To celebrate Dance Dance Revolution's ten year anniversary Konami releases an all-new Dancing Revolution for the Wii. Titled Hottest Party 2, you will get into the groove and sweat it out to this tried-and-true dancing rhythm game. It's time to raise the roof, grab a Wii-mote and get ready to dance, dance, dance.

Dance Dance Revolution: Hottest Party 2 (DDR:HP2) continues the formula that made it a success by bringing the party over to Nintendo’s Wii. In the Hottest Party 2 package you will have included to get your groove on. If you have been initiated with the dance pad in the past then Hottest Party 2 isn’t so much a revolution, but its still one of the finest alternative music based games for the system. Forget Wii-fit, and just dance.

The dance pad connects into your Wii with ease via the GameCube controller inputs. The set-up is quick and painless and does a great job reading your stomping footprints. In the past DDR:HP2 has mainly been a game where you move your feet in a timely fashion, but now you will have to be more coordinated as the Wii version incorporates the use of your arms as well. This means you will need to grab a hold of your Wii-mote and the Nunchuck attachment before you get ready to get down.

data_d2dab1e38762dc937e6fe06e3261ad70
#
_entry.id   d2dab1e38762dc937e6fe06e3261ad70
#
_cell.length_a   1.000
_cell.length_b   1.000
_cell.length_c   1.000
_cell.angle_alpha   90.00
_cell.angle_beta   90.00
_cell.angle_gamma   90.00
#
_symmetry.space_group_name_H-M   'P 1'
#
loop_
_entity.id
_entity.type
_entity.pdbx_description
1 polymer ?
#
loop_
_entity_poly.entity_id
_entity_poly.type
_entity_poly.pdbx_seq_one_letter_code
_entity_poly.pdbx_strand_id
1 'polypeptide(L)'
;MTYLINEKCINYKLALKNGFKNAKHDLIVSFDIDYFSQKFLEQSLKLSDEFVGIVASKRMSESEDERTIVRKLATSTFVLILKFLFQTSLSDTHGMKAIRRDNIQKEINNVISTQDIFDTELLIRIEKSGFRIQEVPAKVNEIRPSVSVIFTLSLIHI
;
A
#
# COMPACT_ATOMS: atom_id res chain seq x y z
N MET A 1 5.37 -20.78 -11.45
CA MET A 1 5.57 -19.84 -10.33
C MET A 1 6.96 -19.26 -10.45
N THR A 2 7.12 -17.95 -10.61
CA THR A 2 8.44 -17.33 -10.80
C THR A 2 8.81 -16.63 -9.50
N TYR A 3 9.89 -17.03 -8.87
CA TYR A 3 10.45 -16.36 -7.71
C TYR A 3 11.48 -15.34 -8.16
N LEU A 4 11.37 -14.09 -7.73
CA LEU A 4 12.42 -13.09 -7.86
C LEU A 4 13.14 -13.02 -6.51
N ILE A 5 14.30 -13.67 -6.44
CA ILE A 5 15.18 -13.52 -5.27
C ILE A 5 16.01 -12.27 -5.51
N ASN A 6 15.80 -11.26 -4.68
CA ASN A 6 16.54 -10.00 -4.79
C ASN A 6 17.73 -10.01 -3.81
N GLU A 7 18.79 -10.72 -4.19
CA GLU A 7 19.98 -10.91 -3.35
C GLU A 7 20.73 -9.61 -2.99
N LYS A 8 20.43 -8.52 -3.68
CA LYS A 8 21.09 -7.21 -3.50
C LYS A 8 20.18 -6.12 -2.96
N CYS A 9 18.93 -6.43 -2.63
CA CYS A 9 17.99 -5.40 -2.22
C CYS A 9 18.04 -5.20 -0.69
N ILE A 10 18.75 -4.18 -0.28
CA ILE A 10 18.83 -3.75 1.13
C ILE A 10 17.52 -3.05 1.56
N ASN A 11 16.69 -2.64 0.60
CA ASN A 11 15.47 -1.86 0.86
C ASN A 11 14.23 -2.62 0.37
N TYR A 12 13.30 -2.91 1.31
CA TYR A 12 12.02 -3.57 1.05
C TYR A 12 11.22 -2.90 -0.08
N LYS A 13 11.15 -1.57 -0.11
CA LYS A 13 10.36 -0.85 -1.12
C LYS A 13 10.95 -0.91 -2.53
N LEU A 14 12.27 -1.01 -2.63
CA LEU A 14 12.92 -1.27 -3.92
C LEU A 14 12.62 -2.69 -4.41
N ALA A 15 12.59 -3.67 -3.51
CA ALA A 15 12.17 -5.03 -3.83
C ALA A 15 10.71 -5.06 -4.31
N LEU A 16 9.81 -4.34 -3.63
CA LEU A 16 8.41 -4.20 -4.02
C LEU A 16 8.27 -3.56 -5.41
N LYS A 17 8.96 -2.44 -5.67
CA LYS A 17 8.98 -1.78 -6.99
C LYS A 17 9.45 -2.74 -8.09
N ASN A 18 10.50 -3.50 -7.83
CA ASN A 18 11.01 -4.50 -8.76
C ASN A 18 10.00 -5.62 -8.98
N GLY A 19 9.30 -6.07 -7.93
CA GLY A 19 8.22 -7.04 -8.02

The two controllers track your hands movement in the game and are used to active hand-marked wildcards. For those who are already talented dance masters who can clear AAA without breaking a sweat the use of the extra Wii controllers shouldn't be a problem. For the rest of us, who have a fun light hearted time with the game, traced hand movements are the last thing the dance doctor ordered. Joking aside, handling the Wii controllers in your hand isn’t that bad. It actually is a fun new element that feels more right then wrong once you get into the groove.

As you might have already guessed the core gameplay is more of the same. The deal is... dance to the flashing arrows and get down with the grooves. In Hottest Party 2, Bemani managed to sneak in a new mode called Dance N’ Defend. This mode is unlocked when you successful complete on songs in the normal mode. In Dance N’ Defend you go head-to-head against a friend or against the computer. I idea is to build up power-ups to unleash them on your opponent by blocking their step zone. It’s kept very simple, but it is a nice new addition in a game that is mainly filled with old standbys.

These old standbys come in the order of a Training mode that lacks a proper tutorial, a free-play mode, workout mode and a new Groove Arena mode along with a whole pile of unlockable environments and outfits to unlock. The Groove Arena mode which is the main grits and biscuits in DDR isn’t changed up much from before. Picking a character and dancing through the tracks is the main goal here, like the rest of DDR, it’s all about the dancing... Kevin Bacon would be proud. If you want to keep the music going, rhythm is a dancer and we wouldn't want to forget the Course Mode that will keep you dancing non-stop.